While the usual barrage of barbecues and parade of picnics covered campus and nearby parks yesterday, many people said something was different about Memorial Day this year.

Paul Wong
LSA seniors John Russell and Justine Nasser and Engineering senior Andrew Dewey enjoy a Memorial Day barbecue yesterday.

“It means something different because we have Americans fighting right now … it means a little something extra this year,” Medical student Joel Jacobson said.

Jacobson said though he planned to attend a barbecue and enjoy the outdoors yesterday, he thinks he and others are paying more attention to the meaning behind Memorial Day.

“I think people in general are more aware of Memorial Day this year than in years past,” he said. “It’s a good thing to be patriotic and remember what people have done for this country.”

Ann Arbor resident Ira Lax said while Memorial Day honors people who died in military service, he would like to see the holiday expanded in scope to recognize the variety of people who have made sacrifices for the country and life better for its residents.

“I think we should come up with a way to memorialize teachers and other people that serve and build the society in very constructive ways,” Lax said, suggesting that the holiday be “not just for soldiers.”

Recent University alum Corie Wright said she spent some time yesterday thinking not just about soldiers, but about the victims of Sept. 11.

She added that having grown up in New York, the issues hit very close to home.

“This is the first Memorial Day since Sept. 11,” Wright said. “You think about things a little more meaningfully.”

“Memorial Day is remembering things and it seems like September 11 is one of those things that’s at the front of everyone’s mind. That’s a hard thing to forget,” she said.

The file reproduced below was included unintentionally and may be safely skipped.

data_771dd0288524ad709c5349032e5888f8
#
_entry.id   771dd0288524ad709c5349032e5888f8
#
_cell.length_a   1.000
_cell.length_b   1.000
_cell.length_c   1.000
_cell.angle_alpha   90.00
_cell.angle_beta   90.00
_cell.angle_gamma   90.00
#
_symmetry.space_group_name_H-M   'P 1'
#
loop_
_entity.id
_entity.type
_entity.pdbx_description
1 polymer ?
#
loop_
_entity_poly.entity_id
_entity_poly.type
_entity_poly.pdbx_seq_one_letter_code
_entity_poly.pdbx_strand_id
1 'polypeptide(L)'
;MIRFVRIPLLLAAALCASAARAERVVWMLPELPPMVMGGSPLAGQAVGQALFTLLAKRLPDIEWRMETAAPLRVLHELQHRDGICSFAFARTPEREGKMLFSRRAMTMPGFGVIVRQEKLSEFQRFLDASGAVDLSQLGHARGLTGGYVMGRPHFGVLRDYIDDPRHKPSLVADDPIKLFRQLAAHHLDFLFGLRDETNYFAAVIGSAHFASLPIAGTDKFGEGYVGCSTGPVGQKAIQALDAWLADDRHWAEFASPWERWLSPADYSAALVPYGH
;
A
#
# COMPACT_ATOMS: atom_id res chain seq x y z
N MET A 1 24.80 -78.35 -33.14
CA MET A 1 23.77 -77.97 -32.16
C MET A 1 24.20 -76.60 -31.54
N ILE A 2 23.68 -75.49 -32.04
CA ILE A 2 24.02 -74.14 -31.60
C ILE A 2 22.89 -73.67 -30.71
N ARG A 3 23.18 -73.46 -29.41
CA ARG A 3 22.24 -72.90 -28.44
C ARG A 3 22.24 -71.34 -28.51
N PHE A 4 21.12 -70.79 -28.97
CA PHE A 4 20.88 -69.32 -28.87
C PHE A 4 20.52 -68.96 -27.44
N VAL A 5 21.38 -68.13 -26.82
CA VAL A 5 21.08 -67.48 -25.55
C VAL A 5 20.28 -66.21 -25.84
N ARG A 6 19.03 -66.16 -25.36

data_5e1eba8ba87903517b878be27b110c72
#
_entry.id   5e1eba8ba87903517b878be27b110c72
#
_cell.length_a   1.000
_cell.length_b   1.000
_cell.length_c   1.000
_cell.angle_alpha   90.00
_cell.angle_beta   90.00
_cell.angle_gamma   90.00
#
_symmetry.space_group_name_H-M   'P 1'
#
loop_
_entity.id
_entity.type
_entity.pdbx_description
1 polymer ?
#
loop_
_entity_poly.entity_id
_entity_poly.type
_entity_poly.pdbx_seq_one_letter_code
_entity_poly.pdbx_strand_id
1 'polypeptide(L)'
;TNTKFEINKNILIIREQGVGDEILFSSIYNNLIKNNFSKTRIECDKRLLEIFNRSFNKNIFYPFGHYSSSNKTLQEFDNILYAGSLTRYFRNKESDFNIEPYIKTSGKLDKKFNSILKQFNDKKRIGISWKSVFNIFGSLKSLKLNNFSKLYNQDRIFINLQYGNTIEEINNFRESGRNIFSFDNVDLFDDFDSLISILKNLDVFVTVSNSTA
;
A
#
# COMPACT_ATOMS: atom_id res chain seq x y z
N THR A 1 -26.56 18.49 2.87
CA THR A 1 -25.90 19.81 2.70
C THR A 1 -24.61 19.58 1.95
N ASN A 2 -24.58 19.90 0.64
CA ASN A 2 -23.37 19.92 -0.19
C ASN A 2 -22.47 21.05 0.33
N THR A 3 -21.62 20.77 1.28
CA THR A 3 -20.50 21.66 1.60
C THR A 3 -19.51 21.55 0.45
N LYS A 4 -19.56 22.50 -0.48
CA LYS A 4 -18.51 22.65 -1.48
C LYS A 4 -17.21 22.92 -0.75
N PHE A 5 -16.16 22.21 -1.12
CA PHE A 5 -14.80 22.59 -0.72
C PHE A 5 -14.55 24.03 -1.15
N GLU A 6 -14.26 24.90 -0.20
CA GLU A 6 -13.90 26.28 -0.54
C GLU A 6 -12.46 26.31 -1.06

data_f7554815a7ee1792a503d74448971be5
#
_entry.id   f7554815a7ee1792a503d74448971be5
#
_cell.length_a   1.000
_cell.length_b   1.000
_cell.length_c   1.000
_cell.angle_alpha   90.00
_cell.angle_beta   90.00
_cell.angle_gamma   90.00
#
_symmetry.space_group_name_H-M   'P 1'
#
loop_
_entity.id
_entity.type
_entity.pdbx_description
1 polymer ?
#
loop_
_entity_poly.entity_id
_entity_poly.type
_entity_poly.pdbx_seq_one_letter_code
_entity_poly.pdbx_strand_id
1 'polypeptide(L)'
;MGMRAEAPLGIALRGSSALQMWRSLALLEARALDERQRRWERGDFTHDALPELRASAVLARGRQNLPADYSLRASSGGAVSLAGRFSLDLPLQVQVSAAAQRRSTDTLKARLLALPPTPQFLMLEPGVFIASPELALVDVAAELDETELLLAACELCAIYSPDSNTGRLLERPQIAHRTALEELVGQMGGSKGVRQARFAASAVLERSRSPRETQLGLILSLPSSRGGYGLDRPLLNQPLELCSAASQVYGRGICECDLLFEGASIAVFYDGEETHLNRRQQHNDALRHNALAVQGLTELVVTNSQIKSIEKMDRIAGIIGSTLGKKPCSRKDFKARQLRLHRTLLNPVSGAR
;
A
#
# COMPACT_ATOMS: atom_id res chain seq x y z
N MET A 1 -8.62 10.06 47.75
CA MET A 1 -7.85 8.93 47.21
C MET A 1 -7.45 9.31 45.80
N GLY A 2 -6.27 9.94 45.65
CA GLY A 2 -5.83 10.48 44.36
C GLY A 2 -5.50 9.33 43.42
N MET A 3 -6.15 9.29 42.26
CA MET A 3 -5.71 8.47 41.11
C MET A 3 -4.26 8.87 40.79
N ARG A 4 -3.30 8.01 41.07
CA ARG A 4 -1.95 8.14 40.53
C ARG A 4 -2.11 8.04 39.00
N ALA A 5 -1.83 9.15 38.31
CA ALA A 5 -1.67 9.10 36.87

“It pretty much touches everybody – some people might be closer to Ground Zero than others but I think the effects are felt by everyone,” Wright added.

Larry Stalker, secretary of Washtenaw County Council of Veterans and Vietnam War veteran, said the national holiday sets aside a time to reflect on freedom and the individuals involved in achieving and protecting that freedom.

“Memorial Day is a time for the whole country to reflect upon all the sacrifices that the veterans have made – from the Revolutionary War right up until today. We wouldn’t be a free country without that,” he said.

Known as Decoration Day when it first began in 1868, the holiday was designated as a day to decorate the graves of Civil War soldiers. The name was later changed to Memorial Day, a holiday observed the last Monday in May to honor past war heroes.

In a written statement from the U.S. Senate, Majority Leader Tom Daschle (D-S.D.) and Minority Leader Trent Lott (R-Miss.) emphasized the importance of the holiday.

“Memorial Day reminds us that the United States has been tested many times before and we have always triumphed; the rights and freedoms that so many generations of Americans have willingly fought and died to preserve still endure. For that we are deeply grateful – not only on Memorial Day, but every day.”

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